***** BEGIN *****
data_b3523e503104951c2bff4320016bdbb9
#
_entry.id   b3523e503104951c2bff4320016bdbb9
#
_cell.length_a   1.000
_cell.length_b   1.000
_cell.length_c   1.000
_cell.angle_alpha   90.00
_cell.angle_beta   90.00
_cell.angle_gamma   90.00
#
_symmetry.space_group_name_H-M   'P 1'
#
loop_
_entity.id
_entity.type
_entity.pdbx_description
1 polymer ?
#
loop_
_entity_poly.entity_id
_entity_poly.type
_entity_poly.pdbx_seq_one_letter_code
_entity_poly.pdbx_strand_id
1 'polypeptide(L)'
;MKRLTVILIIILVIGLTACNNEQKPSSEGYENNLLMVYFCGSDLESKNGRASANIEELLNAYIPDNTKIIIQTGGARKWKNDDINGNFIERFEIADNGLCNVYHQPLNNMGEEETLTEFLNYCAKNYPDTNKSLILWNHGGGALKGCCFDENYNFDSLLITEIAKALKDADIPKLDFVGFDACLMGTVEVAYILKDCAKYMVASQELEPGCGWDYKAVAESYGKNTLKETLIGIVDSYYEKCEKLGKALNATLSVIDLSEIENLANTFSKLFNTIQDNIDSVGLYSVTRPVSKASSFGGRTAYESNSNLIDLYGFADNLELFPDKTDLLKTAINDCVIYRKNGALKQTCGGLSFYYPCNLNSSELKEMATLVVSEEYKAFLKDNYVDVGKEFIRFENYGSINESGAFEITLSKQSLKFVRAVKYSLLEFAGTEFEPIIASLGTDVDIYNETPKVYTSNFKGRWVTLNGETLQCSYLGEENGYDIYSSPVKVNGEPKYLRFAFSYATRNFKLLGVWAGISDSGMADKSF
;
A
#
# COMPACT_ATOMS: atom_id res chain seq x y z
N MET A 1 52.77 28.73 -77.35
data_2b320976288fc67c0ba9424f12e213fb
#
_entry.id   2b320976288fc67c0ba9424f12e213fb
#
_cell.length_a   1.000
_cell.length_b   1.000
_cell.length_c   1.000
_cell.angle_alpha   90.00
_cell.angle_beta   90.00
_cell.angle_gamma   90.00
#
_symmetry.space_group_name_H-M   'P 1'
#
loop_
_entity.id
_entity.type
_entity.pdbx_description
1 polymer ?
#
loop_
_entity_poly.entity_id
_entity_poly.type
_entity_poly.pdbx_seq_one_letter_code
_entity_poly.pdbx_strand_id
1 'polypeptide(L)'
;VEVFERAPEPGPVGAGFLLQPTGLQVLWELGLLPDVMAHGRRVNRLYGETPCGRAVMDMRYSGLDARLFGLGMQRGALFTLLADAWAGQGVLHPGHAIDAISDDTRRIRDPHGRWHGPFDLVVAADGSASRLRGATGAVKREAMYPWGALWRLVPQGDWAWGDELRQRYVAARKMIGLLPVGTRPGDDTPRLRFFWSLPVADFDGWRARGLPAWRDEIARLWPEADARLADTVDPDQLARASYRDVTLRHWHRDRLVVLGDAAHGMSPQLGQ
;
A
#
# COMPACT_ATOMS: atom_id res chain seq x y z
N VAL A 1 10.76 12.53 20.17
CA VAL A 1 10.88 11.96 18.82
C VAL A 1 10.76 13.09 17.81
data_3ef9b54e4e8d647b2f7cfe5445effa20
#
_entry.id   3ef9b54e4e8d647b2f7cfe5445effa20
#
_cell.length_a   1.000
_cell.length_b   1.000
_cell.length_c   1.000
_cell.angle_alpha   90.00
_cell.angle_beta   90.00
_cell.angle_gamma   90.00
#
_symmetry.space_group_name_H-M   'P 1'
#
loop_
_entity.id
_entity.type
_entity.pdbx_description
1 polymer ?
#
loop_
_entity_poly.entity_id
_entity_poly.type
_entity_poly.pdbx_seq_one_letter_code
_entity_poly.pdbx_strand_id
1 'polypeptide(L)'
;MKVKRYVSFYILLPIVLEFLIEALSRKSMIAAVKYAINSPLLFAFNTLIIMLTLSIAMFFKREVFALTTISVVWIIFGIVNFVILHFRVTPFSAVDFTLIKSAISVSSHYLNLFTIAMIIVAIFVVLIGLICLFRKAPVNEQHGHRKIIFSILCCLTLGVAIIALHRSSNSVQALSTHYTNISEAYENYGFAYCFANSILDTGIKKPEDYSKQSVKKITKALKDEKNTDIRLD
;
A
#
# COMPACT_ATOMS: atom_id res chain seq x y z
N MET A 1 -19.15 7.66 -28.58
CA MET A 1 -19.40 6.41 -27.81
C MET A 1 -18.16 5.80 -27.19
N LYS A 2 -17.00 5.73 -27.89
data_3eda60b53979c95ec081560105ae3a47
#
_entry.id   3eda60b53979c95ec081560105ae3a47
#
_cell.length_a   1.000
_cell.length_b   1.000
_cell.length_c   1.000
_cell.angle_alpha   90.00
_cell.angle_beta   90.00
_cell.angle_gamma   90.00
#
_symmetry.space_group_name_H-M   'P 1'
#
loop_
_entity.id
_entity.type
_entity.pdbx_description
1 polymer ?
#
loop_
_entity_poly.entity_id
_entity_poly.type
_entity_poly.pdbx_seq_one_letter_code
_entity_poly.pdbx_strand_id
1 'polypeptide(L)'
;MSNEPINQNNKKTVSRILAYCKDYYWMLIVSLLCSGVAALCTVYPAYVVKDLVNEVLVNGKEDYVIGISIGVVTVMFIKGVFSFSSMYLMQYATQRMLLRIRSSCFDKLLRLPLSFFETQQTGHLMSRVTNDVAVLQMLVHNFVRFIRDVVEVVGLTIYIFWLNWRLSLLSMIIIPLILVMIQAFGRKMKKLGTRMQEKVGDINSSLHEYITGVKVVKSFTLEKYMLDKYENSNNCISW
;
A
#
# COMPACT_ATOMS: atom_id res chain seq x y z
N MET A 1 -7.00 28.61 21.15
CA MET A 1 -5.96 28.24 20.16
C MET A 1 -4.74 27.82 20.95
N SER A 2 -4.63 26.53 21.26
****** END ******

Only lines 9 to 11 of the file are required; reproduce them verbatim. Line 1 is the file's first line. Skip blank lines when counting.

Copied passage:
_cell.angle_beta   90.00
_cell.angle_gamma   90.00
#